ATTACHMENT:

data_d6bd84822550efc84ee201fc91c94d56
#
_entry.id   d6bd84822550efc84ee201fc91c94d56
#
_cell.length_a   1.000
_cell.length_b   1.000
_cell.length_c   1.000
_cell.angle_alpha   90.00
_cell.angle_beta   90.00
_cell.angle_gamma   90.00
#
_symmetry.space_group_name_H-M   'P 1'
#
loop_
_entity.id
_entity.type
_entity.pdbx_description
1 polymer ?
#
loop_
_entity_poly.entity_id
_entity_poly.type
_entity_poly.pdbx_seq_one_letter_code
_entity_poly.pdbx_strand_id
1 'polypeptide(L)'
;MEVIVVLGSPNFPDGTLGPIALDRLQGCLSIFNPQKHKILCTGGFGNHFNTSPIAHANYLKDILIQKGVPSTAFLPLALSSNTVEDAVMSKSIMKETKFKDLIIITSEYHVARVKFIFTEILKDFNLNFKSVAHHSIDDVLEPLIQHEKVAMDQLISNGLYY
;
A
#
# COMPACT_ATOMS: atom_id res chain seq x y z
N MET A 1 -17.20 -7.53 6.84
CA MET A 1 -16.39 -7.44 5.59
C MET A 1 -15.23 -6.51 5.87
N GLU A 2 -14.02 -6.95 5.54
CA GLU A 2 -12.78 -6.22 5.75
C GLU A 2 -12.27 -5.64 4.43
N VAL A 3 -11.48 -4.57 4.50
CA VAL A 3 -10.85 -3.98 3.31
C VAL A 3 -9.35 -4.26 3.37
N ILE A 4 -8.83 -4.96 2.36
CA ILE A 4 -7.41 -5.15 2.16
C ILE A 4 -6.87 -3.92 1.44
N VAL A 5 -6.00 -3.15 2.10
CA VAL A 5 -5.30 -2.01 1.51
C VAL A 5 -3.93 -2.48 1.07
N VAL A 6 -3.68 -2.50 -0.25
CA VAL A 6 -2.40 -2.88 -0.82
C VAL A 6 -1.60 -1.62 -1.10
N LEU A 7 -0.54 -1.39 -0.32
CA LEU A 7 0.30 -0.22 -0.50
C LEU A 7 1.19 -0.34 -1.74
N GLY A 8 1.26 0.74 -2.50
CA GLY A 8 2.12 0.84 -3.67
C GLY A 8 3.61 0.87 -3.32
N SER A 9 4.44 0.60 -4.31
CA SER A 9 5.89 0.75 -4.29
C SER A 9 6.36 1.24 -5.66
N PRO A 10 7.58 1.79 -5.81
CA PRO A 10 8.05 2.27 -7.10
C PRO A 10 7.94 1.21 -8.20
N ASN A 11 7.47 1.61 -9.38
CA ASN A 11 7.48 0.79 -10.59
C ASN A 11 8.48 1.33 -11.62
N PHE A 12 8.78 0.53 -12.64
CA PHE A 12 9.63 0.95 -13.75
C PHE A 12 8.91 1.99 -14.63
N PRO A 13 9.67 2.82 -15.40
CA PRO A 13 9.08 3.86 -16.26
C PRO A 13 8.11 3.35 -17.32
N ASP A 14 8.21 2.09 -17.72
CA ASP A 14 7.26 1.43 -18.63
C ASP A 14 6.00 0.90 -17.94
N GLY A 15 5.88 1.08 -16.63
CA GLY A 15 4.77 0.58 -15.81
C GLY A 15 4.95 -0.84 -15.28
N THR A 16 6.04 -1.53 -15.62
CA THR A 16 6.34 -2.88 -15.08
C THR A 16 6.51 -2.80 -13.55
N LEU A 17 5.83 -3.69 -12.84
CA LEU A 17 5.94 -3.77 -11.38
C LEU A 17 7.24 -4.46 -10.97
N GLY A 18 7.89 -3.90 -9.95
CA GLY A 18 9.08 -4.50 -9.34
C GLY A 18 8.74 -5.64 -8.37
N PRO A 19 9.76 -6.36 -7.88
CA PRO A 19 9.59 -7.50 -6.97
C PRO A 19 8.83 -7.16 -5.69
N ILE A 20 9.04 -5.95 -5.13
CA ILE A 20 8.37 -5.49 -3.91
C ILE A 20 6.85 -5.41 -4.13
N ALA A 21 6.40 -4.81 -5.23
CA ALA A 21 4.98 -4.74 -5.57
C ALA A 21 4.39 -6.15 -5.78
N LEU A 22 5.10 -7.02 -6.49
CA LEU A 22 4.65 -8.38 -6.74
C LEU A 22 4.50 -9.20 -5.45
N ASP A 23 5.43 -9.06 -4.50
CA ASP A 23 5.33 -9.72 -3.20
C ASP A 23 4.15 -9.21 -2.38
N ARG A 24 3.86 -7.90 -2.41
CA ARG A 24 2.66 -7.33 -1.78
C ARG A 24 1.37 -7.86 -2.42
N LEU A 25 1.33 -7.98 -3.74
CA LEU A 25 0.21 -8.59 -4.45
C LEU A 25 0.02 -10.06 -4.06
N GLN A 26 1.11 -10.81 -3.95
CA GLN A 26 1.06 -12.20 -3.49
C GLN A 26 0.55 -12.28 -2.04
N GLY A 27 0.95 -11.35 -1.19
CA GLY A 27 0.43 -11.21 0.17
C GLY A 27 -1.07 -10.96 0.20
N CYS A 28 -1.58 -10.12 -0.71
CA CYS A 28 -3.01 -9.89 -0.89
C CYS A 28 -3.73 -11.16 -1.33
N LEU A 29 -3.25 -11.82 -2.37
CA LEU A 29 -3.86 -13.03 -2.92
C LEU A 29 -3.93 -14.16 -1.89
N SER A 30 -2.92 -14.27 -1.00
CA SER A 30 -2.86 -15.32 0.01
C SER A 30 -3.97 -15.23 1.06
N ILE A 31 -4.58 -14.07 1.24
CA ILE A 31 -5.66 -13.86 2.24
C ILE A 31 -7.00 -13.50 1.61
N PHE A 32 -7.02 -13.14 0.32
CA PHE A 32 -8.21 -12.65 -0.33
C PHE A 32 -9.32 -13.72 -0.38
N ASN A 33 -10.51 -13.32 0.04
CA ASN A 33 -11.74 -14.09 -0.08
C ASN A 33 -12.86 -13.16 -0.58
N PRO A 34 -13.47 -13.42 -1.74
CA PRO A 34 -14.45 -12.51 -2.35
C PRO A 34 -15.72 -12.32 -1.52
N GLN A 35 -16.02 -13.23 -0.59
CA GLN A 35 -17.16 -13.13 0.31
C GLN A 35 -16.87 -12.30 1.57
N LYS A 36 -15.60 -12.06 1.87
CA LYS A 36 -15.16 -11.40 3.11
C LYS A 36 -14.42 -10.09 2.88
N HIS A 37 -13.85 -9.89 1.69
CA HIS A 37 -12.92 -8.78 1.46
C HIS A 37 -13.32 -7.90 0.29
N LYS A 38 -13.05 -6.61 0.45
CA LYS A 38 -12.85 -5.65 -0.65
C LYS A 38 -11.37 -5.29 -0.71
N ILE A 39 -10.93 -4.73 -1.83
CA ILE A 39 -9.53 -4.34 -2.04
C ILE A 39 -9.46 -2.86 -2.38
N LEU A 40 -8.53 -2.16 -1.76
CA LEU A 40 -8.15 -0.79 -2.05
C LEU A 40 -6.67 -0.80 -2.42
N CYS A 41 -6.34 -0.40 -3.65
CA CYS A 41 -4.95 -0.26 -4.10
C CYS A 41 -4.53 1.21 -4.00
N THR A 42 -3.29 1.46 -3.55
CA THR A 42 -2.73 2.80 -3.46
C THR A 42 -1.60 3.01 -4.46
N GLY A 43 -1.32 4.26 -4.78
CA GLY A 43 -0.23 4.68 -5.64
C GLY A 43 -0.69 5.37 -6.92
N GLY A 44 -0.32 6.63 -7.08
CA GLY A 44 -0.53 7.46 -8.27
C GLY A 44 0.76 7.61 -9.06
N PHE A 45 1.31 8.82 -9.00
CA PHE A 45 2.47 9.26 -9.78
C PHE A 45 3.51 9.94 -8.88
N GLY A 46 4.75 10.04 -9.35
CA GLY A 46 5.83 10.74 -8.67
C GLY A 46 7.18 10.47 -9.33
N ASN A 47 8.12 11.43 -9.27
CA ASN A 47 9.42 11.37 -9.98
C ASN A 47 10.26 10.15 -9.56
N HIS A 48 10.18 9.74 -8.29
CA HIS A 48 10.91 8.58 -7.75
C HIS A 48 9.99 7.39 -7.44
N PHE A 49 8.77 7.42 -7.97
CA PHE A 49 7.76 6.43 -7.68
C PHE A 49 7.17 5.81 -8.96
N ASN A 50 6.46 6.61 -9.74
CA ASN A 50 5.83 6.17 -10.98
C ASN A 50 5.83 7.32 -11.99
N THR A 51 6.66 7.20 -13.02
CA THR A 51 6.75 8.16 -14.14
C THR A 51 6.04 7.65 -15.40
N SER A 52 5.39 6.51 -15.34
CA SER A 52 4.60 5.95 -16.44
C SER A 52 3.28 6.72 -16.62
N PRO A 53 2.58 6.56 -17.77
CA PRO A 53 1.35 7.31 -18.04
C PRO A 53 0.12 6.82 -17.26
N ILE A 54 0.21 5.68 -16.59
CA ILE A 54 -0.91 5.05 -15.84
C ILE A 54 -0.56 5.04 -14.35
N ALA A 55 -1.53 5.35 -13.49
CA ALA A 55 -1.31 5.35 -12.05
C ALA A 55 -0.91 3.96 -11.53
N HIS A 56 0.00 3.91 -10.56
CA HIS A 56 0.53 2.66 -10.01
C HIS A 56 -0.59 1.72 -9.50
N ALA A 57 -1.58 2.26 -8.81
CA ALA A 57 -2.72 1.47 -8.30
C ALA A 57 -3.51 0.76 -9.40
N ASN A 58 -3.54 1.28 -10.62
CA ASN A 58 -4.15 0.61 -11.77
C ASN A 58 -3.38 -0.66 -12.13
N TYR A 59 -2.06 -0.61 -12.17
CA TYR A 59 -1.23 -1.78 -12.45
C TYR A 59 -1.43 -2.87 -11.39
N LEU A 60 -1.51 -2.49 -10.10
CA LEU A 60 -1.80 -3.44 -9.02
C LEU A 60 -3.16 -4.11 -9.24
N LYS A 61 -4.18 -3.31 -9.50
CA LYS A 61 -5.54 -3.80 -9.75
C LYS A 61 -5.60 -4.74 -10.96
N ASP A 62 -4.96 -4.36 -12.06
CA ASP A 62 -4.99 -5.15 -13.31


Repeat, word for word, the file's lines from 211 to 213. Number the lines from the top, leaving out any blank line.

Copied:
N LYS A 61 -4.18 -3.31 -9.50
CA LYS A 61 -5.54 -3.80 -9.75
C LYS A 61 -5.60 -4.74 -10.96